Hi folks. It's just today that I was able to start working on the issue. I smell gas in the oil. Do I just have to drain it? Are there other things I should do? What oil should I buy?

Thanks!

    Bookmark   August 14, 2010 at 7:06PM
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walt2002

"I smell gas in the oil. Do I just have to drain it? Are there other things I should do? What oil should I buy? "

Just let the oil drain good and refill with the oil recommended for your engine in the Owner's Manual which will be SAE30 above 40 degrees. Also change the oil filter if so equipped and don't forget that shut of valve mentioned way back.

Walt Conner

    Bookmark   August 14, 2010 at 7:18PM
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v1rtu0s1ty(5a)

The shutoff valve is installed. I'll have to go out again and buy 2 more clamps. :)

I don't have any manual anymore. How do I access the oil filter?

Thanks.

    Bookmark   August 14, 2010 at 7:24PM
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mownie(7)

Virtuosity, click the hyperlink below. It will whisk you to the MTD Yard Machines webpage where you can download free manuals in PDF format. You will need to load in your model number which is 13BN771G729 and the serial number which is 1A176B70097.
You will need the get the Briggs owner's manual to help with finding the oil filter on the engine.
You will also want to get the Yard Machines owner's manual as well to help you find other things and info about the chassis.
If you have never changed the oil filter, you may need to purchase a filter wrench to negotiate this type of filter.
Good luck.

Here is a link that might be useful: your manuals await

    Bookmark   August 14, 2010 at 8:11PM
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v1rtu0s1ty(5a)

Thanks for the help! I really appreciate it. :)

    Bookmark   August 14, 2010 at 9:35PM
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walt2002

"You will need the get the Briggs owner's manual to help with finding the oil filter on the engine. "

Are you kidding? IF it has a blankety blank oil filter, it will be sticking out the right side when facing the head of the engine. Can't see one, it don't have one.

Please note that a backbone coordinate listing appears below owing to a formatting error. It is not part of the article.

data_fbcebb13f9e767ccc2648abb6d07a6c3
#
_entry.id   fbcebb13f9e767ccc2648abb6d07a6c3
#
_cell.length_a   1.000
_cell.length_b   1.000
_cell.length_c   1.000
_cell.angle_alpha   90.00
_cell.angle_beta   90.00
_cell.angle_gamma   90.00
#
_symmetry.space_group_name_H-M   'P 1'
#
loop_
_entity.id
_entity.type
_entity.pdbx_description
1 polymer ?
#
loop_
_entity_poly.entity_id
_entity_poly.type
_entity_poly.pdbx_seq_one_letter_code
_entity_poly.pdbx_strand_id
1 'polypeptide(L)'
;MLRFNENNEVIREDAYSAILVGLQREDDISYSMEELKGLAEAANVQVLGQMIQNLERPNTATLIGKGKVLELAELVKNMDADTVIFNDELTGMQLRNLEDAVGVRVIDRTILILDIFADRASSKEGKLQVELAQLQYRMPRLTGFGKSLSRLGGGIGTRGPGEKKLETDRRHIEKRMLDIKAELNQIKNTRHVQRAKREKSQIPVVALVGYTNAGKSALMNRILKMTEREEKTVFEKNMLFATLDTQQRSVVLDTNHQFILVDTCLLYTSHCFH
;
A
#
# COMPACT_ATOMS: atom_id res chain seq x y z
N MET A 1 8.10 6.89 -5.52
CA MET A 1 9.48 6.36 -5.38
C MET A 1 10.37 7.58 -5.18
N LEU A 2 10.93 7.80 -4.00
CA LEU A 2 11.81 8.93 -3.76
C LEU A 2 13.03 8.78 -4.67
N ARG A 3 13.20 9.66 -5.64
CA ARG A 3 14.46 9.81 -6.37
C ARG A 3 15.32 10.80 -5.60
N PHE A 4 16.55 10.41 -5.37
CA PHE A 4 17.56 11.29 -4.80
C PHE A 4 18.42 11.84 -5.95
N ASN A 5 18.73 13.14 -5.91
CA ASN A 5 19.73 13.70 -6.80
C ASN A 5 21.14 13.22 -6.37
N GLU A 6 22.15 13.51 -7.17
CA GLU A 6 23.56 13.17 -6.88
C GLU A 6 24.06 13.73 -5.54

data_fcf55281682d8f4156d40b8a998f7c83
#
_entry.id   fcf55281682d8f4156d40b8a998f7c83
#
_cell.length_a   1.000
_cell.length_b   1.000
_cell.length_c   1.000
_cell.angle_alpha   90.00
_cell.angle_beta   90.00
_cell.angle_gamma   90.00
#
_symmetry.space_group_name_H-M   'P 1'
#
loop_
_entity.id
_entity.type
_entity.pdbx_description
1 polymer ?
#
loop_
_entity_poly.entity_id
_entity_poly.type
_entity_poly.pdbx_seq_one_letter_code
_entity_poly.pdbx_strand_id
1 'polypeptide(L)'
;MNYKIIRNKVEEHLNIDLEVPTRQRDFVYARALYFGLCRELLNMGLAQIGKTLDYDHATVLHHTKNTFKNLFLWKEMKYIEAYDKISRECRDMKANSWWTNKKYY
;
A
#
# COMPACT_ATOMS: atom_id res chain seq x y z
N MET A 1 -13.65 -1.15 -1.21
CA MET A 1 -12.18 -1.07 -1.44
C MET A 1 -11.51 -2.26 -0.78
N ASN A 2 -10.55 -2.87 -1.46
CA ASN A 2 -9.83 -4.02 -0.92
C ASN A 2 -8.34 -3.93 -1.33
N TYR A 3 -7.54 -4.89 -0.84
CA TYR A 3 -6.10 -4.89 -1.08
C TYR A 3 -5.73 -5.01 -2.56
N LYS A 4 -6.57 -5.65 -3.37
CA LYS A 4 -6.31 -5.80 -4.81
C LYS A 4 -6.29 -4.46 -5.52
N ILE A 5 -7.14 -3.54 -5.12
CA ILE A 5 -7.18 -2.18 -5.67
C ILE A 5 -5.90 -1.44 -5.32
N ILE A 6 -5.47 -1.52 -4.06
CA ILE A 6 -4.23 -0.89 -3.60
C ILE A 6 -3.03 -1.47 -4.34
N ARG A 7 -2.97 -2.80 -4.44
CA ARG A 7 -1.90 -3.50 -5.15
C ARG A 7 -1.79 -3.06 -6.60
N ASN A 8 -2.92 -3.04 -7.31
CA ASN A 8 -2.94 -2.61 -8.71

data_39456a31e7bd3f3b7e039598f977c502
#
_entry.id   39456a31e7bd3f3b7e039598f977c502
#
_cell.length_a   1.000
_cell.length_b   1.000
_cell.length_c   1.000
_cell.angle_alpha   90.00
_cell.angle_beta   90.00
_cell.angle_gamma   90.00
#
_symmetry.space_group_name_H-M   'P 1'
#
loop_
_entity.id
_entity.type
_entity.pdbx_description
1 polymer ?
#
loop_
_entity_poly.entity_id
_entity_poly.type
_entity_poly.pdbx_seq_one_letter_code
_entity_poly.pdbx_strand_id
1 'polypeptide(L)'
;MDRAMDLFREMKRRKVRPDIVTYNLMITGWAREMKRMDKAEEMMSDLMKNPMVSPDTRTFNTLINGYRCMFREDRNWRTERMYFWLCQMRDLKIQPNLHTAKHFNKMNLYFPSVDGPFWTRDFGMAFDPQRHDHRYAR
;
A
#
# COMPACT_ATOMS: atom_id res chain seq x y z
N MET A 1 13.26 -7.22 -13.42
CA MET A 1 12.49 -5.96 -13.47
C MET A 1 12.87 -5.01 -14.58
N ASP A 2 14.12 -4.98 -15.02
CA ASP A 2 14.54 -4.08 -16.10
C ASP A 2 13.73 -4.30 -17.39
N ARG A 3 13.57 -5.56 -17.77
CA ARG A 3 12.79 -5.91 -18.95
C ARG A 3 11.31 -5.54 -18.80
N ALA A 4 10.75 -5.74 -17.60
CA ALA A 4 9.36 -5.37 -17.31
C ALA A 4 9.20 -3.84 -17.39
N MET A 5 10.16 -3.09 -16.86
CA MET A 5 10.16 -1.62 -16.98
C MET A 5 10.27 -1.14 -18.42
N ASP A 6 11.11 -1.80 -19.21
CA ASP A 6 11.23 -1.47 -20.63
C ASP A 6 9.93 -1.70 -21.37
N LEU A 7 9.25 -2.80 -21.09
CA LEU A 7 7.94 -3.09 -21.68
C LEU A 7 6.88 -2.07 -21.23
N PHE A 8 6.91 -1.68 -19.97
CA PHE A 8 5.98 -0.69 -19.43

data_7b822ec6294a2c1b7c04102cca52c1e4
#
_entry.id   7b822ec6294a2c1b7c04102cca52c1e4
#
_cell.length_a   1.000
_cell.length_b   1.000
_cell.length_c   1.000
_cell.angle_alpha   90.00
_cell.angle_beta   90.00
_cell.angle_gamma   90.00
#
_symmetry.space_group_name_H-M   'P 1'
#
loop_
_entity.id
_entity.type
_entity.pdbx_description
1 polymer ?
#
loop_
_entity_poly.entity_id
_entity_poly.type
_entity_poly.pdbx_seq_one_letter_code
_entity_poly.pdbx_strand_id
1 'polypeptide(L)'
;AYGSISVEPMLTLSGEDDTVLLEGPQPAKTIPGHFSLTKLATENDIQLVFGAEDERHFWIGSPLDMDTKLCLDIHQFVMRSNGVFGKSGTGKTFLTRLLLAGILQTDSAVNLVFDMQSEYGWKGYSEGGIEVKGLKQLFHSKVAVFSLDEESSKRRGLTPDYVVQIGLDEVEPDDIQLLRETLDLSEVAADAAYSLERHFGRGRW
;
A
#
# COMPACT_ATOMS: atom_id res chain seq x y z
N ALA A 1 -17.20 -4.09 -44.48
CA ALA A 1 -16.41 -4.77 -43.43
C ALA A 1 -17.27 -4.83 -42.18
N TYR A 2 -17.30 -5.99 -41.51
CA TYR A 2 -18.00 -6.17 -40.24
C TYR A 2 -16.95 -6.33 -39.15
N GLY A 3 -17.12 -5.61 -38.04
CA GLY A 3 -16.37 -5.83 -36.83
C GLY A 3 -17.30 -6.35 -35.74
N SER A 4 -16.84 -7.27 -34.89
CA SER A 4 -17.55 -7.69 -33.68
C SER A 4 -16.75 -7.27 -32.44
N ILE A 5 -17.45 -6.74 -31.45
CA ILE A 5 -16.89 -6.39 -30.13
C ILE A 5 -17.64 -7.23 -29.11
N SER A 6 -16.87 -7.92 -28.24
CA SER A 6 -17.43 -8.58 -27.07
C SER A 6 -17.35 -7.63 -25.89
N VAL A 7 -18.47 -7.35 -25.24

You should be able to download a free Service Manual at - http://www.mymowerparts.com/pdf/

Walt Conner

    Bookmark   August 14, 2010 at 9:55PM
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mownie(7)

Thanks Walt!

    Bookmark   August 14, 2010 at 10:10PM
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v1rtu0s1ty(5a)

I'll take a picture of the other side. There is a black cylinder that I see about 4 inches long. I am not sure if that's the one.

    Bookmark   August 14, 2010 at 10:25PM
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v1rtu0s1ty(5a)

Here are the latest pictures.

Does it show that my tractor uses oil filter?

The picture below shows the new fuel filter and inline shut off valve. I need 2 more clamps.

    Bookmark   August 15, 2010 at 1:49AM
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baymee(LehighValleyPA)

I see the electric starter (cylinder), but no oil filter. How about on the other side? It would look similar to the starter.

    Bookmark   August 15, 2010 at 5:52AM
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mownie(7)

Alas, it seems that MTD Yard Machines decided not to use the filtered version of this 31 series engine.
That makes it all the more important that you change the oil more often.
Change the oil about every 25 to 30 hours of use.
If your tractor does not have an hour meter (and I have no reason to think it would) you will need to devise a plan for keeping tabs on the hours used.
My way to do that is to use a small wire bound note book (3" X 5" pages) and record the date, and amount of time you used the machine on that date.
When the total "run time" amounts to 25 to 30 hours, change the oil.
It is best to drain the oil when the engine is good and hot, so tally your run times as soon as you are finished using the tractor and you will be able to "anticipate" when the oil change service needs to be performed.
When the tally shows the oil change will be due after your NEXT use, plan ahead for the event and change the oil as soon as you get finished mowing the NEXT time.
The way I handle this on my OPE is to set out all the stuff I'll need for the oil change BEFORE I begin mowing.
This does 2 things for me. It saves me the time of digging out my drain pan and the necessary tools, and it reminds me that I am supposed to change the oil "RIGHT NOW" when I'm finished.
Be sure you enter the date of the oil change in your notes.
It is vital that the oil be changed while it is still hot from use. While the oil is hot, it still holds most of the contaminants and fine particles of dirt and carbon in suspension. Drain the oil hot and most of that harmful junk goes out with the oil.
If the oil is allowed to cool before draining, much of the solid trash simply settles to the bottom of the engine and stays there during the oil change. But it does not simply stay stuck to the bottom, the next time you run the engine this batch of solid junk will be picked up as the oil warms to be circulated throughout the engine parts.
In my opinion, draining the oil when cold actually is not much better than not changing the oil at all, especially if the engine does not feature an oil filter.

Of course, I am referring to a "scheduled, preventive maintenance" type of oil change.
The oil change you need to do now (because of gasoline leaking into the engine) must be done BEFORE you run the engine again, and that means it will be cold. But you don't want to run an engine that has gas in the oil at all.
So drain this oil cold and record this date as "Oil changed" in your notes. And start your tally sheet for the next oil change.

    Bookmark   August 15, 2010 at 9:20AM